Bulky black cases bump against the floor of the Green Line train as students board. Moving through the crowd of passengers, some students drag their heavy cases while others haul smaller ones. They might get annoyed looks as they take up space, but that’s not important. The truly important thing is where they’re going—Franciscan Children’s Hospital. Each of these students is a musician, taking his or her instrument of choice across town to serve others. As part of the Music Guild Volunteers, these students visit teenage psychiatric patients and help them learn to play their favorite songs. The music helps these kids through difficult times and lets BC students use their talents to bring happiness to others.
Without the Boston College Legacy Grant, this service—and many others—would never have been possible.
“It was one of the first projects we funded,” said Colleen Claflin, who formerly directed the Legacy Grant program.
After applying for a grant in the 2013-14 school year, John Guzzi, BC ’15, and Tabitha Joseph, CSOM ’17, successfully launched the Music Guild Volunteers using the $2,500 they were given. In the years since, it has expanded as an organization on campus and continues to support service initiatives in the community.
The Music Guild Volunteers is only one of 40 projects that the Legacy Grant program has funded since its inception in 2013. As a partnership with the senior class gift, the Legacy Grant program offers students funds to pursue projects within wide-ranging fields. These projects include arts, the environment, technology, and more. The overarching theme that connects these projects is a commitment to service and Jesuit values.
One of those projects, pitched by Ryan Dontas, Ryan Lee, and Nate Schwan, all BC ’16, was TradeRoutes. The program was based on the popular educational computer simulation Oregon Trail, which allows players to experience the journey of settlers coming from the Eastern United States to the West. Expanding on that idea, TradeRoutes created virtual simulations for multiple historical journeys, such as the Silk Road and the Freedom Trail. These simulations were combined with comprehensive lesson plans, homework assignments, tablet components, and a mobile application that used Google Cardboard to create a virtual reality experience.
“When they actually came in to interview we got to test out the equipment, and it was pretty lifelike,” Claflin said. “It was hands down one of the most unbelievable interviews we ever had because … till that point, we hadn’t had a project come in that was so far along.”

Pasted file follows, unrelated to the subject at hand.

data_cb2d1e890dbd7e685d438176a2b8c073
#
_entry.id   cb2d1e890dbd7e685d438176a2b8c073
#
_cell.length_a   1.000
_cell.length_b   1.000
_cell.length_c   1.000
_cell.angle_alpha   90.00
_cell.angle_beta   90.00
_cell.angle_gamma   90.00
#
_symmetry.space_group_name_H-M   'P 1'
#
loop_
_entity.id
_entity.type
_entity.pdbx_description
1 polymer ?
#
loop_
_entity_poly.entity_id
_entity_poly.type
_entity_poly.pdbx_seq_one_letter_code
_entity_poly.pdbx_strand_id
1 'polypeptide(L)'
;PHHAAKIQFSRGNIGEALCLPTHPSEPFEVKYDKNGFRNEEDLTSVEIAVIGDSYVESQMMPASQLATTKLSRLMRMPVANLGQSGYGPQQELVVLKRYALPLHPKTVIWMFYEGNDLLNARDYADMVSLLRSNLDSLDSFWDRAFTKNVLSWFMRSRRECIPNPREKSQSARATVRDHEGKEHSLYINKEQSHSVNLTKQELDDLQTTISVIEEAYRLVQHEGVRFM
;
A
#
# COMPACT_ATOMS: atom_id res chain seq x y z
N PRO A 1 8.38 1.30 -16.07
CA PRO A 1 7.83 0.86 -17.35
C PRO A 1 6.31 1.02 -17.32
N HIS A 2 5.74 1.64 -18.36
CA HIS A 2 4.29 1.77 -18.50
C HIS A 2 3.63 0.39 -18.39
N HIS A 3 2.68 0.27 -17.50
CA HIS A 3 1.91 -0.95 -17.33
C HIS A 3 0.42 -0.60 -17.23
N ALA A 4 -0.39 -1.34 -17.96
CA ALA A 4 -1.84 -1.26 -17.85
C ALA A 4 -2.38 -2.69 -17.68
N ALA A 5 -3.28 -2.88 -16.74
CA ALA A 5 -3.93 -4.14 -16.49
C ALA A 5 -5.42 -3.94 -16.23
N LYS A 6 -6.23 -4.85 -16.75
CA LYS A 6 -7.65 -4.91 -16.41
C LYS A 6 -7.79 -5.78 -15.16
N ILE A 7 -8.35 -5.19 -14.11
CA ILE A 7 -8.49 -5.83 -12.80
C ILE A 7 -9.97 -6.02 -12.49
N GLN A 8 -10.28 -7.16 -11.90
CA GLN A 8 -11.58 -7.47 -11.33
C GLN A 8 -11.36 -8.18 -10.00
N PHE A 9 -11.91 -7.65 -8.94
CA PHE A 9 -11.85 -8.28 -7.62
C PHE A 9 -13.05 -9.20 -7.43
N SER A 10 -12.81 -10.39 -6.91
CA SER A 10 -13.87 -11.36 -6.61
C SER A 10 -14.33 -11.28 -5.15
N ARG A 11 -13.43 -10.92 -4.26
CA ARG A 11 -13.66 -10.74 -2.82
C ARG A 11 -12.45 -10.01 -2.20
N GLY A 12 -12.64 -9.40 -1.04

Each year, when the senior class gift reaches a certain milestone, more funds are unlocked for Legacy Grants that assist projects such as this. University Trustee Drake Behrakis, BC ’86, challenges each graduating class to achieve a level of participation, and pledges Legacy Grant funds for when that goal is reached. This year, the class of 2017 has an 85 percent participation goal and has managed to pass three milestones and unlock $15,000 of the $25,000 total available grant funding. This process began with the class of 2013, which raised funds for the next year’s projects. Since that beginning, every class has achieved its participation goal and unlocked the full amount of funding.
During its first year, the Legacy Grant program had to overcome the difficulties of spreading the word and informing students of the opportunities available to them. But as students like Guzzi and Joseph, who received their Music Guild Volunteers funding during the program’s first year, were successful with their project, more people became knowledgeable about the opportunity.
“Our visibility has increased each year,” said Michelle Murphy, the director of Annual Giving and Volunteer Engagement.
As the program has grown, so has the money available to students. This year the program experienced a major change, as the grant available doubled from $2,500 to $5,000 dollars. Meghan Dunn, who currently directs the Legacy Grant program, mentioned how this increased funding will allow for more complex and multifaceted student projects.
Online grant applications are reviewed by a board of University students and administrators that searches for the strongest, most sustainable projects to fund. Students whose projects have been reviewed by the board undergo an interview process and must demonstrate the impact their programs will have on the community. After this process occurs each semester, the successful students receive their funding and go on to build and develop their projects.
“We’re looking for projects that are very well thought out, that have clear implementation plans and that also have a sustainable component to it,” Dunn said. “So what will happen once the funding runs out, how will these programs continue on and leave a legacy?”
Programs like the Music Guild Volunteers continue to make an impact and provide an example of the success that Legacy Grants can bring. Now, with the funding available doubled, projects of even greater scope are possible this year. As “men and women for others,” BC students are called to serve their community, and as Amy Dattilo, the associate director of Strategic Marketing and Writing, said, Legacy Grants are “a great way to have students actually go out there and live that.”
Featured Image by Kyle Bowman / Heights Staff